Where's the Respect for Authority?

Officers, Mayor agree: it's not just about feet on the street

By Alex Perez and BJ Lutz
|  Monday, Jul 19, 2010  |  Updated 11:45 PM CDT
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The deaths of three police officers in the last two months has many people -- including existing officers -- wondering what's happening to the city and what can be done to calm the violence.

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The deaths of three police officers in the last two months has many people -- including existing officers -- wondering what's happening to the city and what can be done to calm the violence.

"It's moments like these when it hits home," one officer who requested anonymity said in an interview Monday evening. "That could be you."

The Federal Bureau of Investigation has joined in the search for the men who shot and killed Officer Michael Bailey early Sunday morning.

Bailey was off duty at the time of the shooting and had just finished a shift guarding Mayor Richard Daley's home over night. While still in uniform, he was approached by at least two men who tried to steal his Buick. Shots were exchanged and the men fled the scene.

Earlier this month, Officer Thor Soderberg was in the parking lot of a police building when he was gunned down.

It leaves many wondering: Where is the respect for authority?

"I think there's been so much negative light on the Chicago Police Department that it's become common for someone to say, 'Yeah, he did wrong to me.' And for people to take his word and say, 'Well, yeah, they're all bad,'" the officer interviewed Monday said.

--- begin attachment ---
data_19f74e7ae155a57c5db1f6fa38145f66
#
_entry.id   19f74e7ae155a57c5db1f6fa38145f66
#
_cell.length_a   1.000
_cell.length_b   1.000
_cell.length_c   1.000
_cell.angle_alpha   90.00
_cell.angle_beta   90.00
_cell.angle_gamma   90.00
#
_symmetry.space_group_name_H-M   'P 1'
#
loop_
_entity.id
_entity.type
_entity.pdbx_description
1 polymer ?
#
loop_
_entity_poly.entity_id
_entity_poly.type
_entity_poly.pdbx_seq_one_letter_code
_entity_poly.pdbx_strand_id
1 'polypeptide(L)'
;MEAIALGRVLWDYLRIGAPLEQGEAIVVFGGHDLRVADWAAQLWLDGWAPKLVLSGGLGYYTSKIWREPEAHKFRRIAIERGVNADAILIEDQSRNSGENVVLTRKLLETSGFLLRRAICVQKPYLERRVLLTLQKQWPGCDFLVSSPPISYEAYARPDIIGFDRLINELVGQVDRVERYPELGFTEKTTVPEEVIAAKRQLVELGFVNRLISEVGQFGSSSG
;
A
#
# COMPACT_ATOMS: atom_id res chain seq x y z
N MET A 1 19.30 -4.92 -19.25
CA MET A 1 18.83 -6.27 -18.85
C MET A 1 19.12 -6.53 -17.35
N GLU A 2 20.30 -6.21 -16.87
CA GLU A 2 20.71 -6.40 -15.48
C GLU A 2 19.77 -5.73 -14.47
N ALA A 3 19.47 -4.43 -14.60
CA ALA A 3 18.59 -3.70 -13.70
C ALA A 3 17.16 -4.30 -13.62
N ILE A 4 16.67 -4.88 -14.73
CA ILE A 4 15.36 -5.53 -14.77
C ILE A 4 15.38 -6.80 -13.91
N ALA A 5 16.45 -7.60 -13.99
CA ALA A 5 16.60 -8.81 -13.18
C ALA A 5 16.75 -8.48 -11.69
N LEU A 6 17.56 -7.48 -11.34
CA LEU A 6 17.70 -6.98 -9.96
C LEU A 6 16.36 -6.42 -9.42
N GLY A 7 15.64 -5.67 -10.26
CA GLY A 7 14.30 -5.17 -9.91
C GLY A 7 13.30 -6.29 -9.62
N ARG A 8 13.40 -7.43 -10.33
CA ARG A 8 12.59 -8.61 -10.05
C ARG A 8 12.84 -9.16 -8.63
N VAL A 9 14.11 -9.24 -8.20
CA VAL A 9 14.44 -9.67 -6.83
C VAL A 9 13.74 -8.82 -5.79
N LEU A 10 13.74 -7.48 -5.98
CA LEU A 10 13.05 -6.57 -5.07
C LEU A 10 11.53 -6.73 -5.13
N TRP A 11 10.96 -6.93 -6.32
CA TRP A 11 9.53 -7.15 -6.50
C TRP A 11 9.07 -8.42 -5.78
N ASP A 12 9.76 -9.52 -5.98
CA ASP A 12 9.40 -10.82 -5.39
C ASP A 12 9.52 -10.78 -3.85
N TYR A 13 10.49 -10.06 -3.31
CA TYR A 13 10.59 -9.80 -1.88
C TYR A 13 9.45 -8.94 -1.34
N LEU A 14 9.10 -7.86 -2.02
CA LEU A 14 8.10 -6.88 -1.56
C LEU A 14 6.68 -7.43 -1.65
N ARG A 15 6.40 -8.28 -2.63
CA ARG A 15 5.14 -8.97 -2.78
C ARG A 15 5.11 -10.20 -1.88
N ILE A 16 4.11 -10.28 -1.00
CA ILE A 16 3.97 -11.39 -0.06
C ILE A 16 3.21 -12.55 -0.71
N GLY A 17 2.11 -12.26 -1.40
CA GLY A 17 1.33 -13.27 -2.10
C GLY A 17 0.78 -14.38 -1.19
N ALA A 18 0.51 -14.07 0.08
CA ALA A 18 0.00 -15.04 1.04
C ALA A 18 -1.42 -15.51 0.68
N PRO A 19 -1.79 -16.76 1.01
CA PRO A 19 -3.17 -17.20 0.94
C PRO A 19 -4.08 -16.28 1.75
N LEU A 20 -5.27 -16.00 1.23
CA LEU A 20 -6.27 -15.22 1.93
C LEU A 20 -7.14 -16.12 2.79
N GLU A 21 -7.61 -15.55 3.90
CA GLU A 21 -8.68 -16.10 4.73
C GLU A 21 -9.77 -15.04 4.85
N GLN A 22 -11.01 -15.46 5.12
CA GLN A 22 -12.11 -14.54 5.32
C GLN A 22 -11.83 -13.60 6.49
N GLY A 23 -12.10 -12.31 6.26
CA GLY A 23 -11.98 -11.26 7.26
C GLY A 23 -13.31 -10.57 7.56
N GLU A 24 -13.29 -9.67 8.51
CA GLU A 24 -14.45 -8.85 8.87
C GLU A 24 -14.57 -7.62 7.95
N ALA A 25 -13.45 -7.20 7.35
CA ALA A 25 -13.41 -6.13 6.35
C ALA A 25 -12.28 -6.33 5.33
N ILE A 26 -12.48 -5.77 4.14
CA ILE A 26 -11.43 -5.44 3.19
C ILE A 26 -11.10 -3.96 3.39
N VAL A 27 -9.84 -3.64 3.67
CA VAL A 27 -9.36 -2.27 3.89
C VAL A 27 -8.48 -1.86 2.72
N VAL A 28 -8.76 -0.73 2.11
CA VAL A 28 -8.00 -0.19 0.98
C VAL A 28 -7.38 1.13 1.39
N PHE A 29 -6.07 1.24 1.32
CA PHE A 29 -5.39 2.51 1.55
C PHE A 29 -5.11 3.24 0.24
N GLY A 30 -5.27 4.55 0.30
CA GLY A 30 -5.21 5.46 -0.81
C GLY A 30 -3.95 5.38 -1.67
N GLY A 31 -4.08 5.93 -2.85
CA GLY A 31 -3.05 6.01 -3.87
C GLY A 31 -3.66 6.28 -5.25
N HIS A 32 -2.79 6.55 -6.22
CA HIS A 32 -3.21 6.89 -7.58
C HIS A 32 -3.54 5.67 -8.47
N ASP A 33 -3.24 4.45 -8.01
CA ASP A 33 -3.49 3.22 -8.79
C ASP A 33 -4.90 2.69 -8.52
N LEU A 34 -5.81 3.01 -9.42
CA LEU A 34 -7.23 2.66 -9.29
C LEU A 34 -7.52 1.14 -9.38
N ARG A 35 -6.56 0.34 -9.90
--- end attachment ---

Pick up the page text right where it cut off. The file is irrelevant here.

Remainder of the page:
He adds that the negative perception of officers is one of the main problems it makes it tough for a good officer to do his or her job.

"The fact that everyone thinks we're the bad guys empowers the bad guys," he said.

Chicago is supposed to have about 13,500 police officers, but currently only has about 12,700, leaving the city about 800 short. And while the mayor is planning to hire 100 more officers, according to the Chicago Sun-Times, at least some cops still don't think it's enough.

"The people are not seeing the police officer working that beat [and] going around, They're going to think, 'Well, the police are not here. Let's do what we want to do," the anonymous officer said.

But Mayor Richard Daley said Monday that better education, better families and personal responsibility will help turn the tide, not necessarily of Chicago's finest on the streets.

"People have to take ownership of their family. No one else can do it," Daley said at a bill-signing ceremony Monday in Cole Park, where Officer Thomas Wortham had spent a great deal of time and energy improving before he was shot and killed on May 19. Police say his killers were trying to steal his motorcycle.

"We cannot continue to raise a generation of kids who grow up and think that they can kill people at will," said his father, Thomas Wortham III.

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